The Affordable Care Act also builds on existing efforts to improve care and save money when patients are still in the hospital. Since October 2008, Medicare has imposed a financial penalty on hospitals each time a patient experiences certain hospital-acquired conditions, such as an injury from falling, bedsores, or an object being left in a patient during surgery. The Affordable Care Act takes this a step further. Starting in 2014, each hospital’s record for hospital-acquired conditions will be posted online publicly at In addition, if a hospital has a high rate of certain hospital-acquired conditions, its total Medicare payment will be reduced by 1 percent.

Modernizing Medicare’s Payment System

The majority of Medicare savings under the Affordable Care Act come from altering the way hospitals, nursing homes, and other health care facilities are paid. Traditionally, Medicare increases payments to hospitals and other health care facilities each year using a complicated formula. Each hospital gets this increase regardless of whether it is providing good-quality, efficient care. The health reform law changes this.

The Affordable Care Act reduces these annual adjustments over the next 10 years. The purpose of this change is to encourage hospitals and other health care facilities to improve their productivity through increased efficiency. Each year, other industries increase their productivity by improving their efficiency so that they provide more for less, which lowers costs for consumers. The health reform law applies this same principle to the health care industry, which will save the Medicare program $205 billion over 10 years.

Some people have questioned whether hospitals will be able to continue to operate after these payment reductions take effect. But the hospital industry agreed to these payment reductions, acknowledging that they will gain from the millions of newly insured people and that savings can be achieved through improved efficiencies, such as preventing duplications of tests by using electronic health records to monitor the care that a patient has already received.[6] Also, hospitals will be able to avoid some of the payment reductions by providing high-quality care. Beginning in 2012, hospitals that meet certain performance levels will receive higher Medicare payments.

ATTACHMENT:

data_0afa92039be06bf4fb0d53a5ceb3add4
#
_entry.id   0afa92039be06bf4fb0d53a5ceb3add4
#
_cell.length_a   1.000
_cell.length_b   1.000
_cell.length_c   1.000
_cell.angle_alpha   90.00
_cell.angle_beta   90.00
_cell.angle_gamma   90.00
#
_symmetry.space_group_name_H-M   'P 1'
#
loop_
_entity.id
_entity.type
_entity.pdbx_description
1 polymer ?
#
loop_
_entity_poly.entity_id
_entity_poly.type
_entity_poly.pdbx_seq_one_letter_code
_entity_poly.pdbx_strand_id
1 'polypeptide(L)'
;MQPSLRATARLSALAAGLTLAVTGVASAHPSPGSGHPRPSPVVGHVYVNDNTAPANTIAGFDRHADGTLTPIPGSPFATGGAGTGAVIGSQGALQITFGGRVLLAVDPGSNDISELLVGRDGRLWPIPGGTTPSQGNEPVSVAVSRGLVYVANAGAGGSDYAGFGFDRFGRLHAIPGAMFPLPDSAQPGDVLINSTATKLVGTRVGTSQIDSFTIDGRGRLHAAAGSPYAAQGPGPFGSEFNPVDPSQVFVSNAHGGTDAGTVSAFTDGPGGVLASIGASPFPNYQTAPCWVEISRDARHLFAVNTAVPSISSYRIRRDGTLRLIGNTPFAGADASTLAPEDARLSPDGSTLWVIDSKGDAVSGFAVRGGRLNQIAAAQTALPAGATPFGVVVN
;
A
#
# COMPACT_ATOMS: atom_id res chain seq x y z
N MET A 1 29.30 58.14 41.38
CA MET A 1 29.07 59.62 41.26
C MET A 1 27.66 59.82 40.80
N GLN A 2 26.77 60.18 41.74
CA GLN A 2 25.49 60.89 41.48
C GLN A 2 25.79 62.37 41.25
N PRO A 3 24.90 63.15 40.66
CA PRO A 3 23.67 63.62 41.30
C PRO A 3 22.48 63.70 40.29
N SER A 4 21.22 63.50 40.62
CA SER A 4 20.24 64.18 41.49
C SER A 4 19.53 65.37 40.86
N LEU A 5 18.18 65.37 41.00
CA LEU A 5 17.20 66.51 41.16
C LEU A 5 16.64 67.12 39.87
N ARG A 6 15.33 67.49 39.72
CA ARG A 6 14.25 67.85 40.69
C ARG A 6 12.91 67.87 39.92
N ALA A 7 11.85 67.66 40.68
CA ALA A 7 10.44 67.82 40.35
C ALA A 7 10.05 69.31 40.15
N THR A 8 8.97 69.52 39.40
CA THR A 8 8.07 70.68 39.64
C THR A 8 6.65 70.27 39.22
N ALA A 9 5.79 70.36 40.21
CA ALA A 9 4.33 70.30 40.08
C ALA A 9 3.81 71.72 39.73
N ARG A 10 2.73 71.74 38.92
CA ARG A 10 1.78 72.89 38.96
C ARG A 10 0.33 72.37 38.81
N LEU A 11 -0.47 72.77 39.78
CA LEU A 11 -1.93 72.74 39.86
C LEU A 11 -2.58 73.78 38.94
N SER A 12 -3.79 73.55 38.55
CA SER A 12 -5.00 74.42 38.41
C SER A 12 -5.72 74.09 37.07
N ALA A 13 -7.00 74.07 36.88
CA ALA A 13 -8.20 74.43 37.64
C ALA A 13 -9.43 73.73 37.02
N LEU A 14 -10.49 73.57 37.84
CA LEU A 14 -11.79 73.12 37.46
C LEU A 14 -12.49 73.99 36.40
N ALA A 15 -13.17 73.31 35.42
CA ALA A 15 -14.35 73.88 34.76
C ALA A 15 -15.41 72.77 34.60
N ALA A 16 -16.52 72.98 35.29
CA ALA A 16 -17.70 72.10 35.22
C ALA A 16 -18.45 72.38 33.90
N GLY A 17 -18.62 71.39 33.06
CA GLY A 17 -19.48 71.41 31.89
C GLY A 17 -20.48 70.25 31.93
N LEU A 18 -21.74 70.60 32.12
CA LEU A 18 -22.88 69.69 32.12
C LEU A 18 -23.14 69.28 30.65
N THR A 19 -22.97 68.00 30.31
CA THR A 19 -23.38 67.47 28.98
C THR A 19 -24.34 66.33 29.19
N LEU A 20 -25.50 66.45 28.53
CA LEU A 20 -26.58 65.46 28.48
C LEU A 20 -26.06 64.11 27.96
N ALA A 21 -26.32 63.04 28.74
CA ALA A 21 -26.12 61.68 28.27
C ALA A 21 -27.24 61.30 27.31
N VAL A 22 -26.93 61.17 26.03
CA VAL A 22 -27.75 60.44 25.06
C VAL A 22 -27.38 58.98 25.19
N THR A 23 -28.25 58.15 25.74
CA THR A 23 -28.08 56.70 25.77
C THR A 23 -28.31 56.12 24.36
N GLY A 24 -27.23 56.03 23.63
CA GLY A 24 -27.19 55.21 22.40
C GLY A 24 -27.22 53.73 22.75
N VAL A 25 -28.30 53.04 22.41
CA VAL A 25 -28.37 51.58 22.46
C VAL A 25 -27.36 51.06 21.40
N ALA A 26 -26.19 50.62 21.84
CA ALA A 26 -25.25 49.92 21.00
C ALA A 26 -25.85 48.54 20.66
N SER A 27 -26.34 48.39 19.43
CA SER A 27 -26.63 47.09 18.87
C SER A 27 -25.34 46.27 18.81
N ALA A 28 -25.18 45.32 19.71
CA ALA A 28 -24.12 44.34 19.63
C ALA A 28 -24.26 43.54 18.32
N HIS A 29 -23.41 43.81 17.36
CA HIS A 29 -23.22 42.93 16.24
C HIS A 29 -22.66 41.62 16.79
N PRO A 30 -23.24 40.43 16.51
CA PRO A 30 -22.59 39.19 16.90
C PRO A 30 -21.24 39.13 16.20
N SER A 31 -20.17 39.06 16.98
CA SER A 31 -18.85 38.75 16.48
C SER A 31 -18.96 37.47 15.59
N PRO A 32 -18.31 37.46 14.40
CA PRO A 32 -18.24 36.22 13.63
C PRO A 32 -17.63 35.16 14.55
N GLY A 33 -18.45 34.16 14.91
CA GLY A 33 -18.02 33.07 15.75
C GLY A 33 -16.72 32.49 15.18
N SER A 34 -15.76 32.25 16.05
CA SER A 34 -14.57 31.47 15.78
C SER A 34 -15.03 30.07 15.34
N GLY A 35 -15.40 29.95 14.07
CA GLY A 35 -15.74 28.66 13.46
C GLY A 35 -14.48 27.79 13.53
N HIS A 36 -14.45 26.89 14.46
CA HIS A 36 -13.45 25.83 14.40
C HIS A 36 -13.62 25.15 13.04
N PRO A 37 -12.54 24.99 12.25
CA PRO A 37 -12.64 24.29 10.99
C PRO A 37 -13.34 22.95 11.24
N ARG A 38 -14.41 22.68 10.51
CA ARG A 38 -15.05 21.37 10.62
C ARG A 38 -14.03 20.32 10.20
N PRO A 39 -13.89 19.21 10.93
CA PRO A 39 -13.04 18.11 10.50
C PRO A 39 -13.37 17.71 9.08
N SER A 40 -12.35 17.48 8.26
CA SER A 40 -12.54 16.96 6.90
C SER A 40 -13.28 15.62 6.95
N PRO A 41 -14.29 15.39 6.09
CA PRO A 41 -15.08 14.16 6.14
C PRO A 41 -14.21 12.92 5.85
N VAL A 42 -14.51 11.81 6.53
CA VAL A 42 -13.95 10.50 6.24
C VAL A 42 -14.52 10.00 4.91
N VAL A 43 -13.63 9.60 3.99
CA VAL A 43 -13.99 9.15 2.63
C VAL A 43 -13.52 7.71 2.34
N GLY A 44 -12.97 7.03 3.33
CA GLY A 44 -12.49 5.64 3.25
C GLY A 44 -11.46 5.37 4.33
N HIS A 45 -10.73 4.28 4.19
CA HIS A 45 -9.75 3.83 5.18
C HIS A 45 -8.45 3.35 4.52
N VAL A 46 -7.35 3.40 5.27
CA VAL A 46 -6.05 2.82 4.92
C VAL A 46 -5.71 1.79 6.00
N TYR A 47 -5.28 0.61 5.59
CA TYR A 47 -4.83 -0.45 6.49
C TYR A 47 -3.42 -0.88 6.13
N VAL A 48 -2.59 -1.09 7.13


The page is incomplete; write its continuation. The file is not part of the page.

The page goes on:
Leveling the Playing Field between Original Medicare and Medicare Advantage

In recent years, overpayments to Medicare Advantage plans have been identified as a substantial source of waste within the Medicare system. These plans were established in the 1980s with the expectation that they would lower Medicare costs by providing coverage more efficiently. Instead, Medicare Advantage plans have been paid an average of 14 percent more than it would have cost to treat the same beneficiaries in original Medicare. In 2009, that was equal to about $1,138 per beneficiary, for a total of $11.4 billion in overpayments. As a result of this increased cost, Medicare Part B premiums are about $3.00 more per month than they otherwise would be for all Medicare beneficiaries, not just those in these private plans. While these overpayments generated considerable profits for the private insurance companies, they did not benefit the Medicare trust fund. Instead, they moved up the insolvency of the trust fund by 18 months.

In 2011, under the Affordable Care Act, payment rates for Medicare Advantage plans are frozen at 2010 levels. Despite this freeze in payments, analysis of the Medicare Advantage market for 2011 shows that Medicare beneficiaries were able to choose among, on average, 24 Medicare Advantage plans by county. Premiums remained essentially stable from 2010 to 2011, which is a significant difference from 2009 to 2010, when premiums increased by 22 percent.[7] In addition, estimates show that Medicare Advantage will experience a 5 percent increase in enrollment in 2011.[8] Beginning in 2012, rates will be reduced over a three to seven-year period so that costs are closer to those of original Medicare. High-quality plans will receive bonus payments of 5 to 10 percent. These changes will save the Medicare program $145 billion.